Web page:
Advanced Twitter Search Mobile

How to Search Twitter Like a Pro

Twitter is filled with tweets of different types, including useful, controversial, and humorous ones. If you do not know how to search Twitter effectively, it can be tough to locate a particular tweet at the appropriate time. Learn how to utilize Twitter’s advanced search to locate historical tweets.

Twitter gives extensive search capabilities to locate a certain tweet. However, this feature is exclusive to the Twitter web interface and not the Twitter mobile apps.

Follow these steps to do a sophisticated search:

  1. Open Twitter, type your search query in the search bar, and press the Enter key.
  2. The page of search results will load. Use the “People” and “Location” filters found in the “Search filters” portion of the sidebar to filter the tweets.

Alternatively, click on the “Advanced search” option below the filters.

  1. The “Advanced search” window will display with numerous input fields, such as words, hashtags, minimum likes, dates, etc., to assist with your search. Enter your criteria in the fields provided, then click “Search.”

You can also access the Advanced search page via its direct URL.

How to Use Twitter’s Advanced Search via Operators and Filters

If the preceding method appears too time-consuming, or if you want to do an advanced search on Twitter mobile apps, you can do it using a variety of operators and filters.

Containing All Words

Standard procedure for locating a tweet is to enter the tweet’s text into the search field.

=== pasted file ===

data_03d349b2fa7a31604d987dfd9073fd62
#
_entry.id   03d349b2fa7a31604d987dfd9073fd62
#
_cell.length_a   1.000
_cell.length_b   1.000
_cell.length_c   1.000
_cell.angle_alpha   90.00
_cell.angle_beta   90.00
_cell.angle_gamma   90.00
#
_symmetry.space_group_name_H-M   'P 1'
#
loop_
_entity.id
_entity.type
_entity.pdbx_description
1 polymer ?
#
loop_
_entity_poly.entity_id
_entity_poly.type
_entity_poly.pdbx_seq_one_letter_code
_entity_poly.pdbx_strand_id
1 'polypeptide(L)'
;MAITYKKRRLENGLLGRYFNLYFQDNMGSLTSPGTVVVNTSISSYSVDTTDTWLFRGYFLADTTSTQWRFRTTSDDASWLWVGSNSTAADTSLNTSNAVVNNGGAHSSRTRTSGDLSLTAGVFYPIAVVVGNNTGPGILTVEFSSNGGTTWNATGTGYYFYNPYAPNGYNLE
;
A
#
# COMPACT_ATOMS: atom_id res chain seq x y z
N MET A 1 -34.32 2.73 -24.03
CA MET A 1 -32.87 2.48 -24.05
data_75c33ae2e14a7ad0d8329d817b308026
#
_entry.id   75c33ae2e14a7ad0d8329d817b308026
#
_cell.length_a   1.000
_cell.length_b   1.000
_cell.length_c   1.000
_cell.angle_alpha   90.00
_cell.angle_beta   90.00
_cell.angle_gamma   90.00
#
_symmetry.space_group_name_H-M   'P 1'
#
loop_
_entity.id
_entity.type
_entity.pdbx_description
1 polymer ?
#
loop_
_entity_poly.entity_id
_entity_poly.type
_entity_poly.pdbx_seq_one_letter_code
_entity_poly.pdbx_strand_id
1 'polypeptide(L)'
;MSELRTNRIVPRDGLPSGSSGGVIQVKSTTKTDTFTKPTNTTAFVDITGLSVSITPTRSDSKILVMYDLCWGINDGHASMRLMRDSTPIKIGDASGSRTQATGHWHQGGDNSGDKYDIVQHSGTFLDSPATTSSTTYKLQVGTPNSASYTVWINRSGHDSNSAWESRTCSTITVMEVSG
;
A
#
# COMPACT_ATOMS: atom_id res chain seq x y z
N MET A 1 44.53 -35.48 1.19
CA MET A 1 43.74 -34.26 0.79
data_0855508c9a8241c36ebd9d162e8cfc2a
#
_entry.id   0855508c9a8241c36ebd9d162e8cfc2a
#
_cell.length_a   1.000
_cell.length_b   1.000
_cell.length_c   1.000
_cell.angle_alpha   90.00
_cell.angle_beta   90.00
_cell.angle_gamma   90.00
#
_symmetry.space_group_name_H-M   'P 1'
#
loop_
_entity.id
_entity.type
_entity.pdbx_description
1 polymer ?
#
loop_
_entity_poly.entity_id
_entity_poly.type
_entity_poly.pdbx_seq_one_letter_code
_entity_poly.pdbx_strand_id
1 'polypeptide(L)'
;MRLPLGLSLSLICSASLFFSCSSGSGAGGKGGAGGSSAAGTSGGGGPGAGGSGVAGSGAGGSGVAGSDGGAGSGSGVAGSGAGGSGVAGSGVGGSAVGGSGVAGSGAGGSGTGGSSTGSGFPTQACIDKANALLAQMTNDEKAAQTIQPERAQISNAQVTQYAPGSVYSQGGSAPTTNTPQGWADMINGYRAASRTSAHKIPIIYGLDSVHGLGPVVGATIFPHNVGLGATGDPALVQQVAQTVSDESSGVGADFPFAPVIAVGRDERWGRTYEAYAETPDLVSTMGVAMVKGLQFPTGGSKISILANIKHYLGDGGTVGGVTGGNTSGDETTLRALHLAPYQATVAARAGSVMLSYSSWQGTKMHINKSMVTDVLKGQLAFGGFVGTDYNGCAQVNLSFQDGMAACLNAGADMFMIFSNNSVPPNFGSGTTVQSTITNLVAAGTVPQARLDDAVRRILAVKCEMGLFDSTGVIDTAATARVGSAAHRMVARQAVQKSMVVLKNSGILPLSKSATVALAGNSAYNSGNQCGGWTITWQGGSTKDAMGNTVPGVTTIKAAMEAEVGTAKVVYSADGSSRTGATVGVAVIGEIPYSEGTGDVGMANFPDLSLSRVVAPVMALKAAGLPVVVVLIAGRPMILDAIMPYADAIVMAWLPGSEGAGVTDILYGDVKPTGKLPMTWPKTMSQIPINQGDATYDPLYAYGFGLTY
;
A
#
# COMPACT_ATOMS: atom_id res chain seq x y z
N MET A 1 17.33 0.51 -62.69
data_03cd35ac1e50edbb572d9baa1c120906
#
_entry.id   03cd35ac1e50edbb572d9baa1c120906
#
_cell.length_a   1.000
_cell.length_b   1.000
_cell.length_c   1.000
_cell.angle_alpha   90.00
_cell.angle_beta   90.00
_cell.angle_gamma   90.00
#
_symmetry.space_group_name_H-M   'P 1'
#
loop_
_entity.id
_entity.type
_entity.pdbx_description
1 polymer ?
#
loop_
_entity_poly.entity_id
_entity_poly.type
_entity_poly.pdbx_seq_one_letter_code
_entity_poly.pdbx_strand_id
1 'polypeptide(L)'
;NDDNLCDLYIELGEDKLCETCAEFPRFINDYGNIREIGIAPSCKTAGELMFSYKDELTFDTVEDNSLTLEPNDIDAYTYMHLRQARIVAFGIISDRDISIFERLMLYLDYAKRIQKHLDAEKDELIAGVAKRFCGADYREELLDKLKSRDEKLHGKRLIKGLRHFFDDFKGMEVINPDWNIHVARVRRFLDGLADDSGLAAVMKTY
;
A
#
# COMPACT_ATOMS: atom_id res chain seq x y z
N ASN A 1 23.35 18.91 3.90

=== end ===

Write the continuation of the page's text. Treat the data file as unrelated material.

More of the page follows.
If you typed “Good Morning,” for instance, Twitter would search for tweets containing both “Good” and “Morning” as well as the specific phrase “Good Morning.”

Exact Phrase

If you wish to locate tweets that contain a specific term, put the phrase in quotation marks.

For instance, if you entered “Good Morning,” the search results would only include tweets containing “Good Morning” and not “Good” and “Morning” individually.

One of the Words

Use the OR operator to locate tweets that contain one of the search terms.

For instance, if you entered “Good or Morning,” search results would include tweets including either Good or Morning. Please enter OR in all capital letters.

Exclude Unwanted Results

Using the dash or negative (-) symbol operator, you can locate tweets that contain one term but not another.

For instance, if you typed “Good -Morning,” only tweets containing the word “Good” would be returned.

Using the search operators, you can locate the most popular tweets regarding a particular topic. That example, it is possible to locate tweets with a specific amount of retweets or favorites. Use the search phrases “search term min retweets:X” and “search term min favorites:X”, where X is the desired amount of tweets.

If you typed “car min retweets:150,” for instance, it would locate 150 retweets about vehicles. If you typed “car min favorites:180,” the top 180 tweets on vehicles would be returned.

You may also use this to locate your most popular tweets. “from:YourUsername min retweets:X” is the query to use.

How to Hide Search Results From Muted and Blocked Accounts

Twitter does not hide tweets from muted or blocked users by default. Fortunately, there is an option to hide these.

  1. Enter your search query in the search bar to go to the search screen.
  2. Tap/click on the three-dot icon and select “Search settings” from the menu.
  1. Check the box next to “Remove blocked and muted accounts.”

How to Save Twitter Searches

If you conduct a search regularly, you can save the results to make them more accessible. These are synchronized with your account, allowing you to view them on all of your devices.

To save an online or mobile search:

  1. Type the search term in the search bar and press Enter.
  2. On the search results page, click/tap on the three-dot icon next to the search bar and choose “Save search” from the menu.
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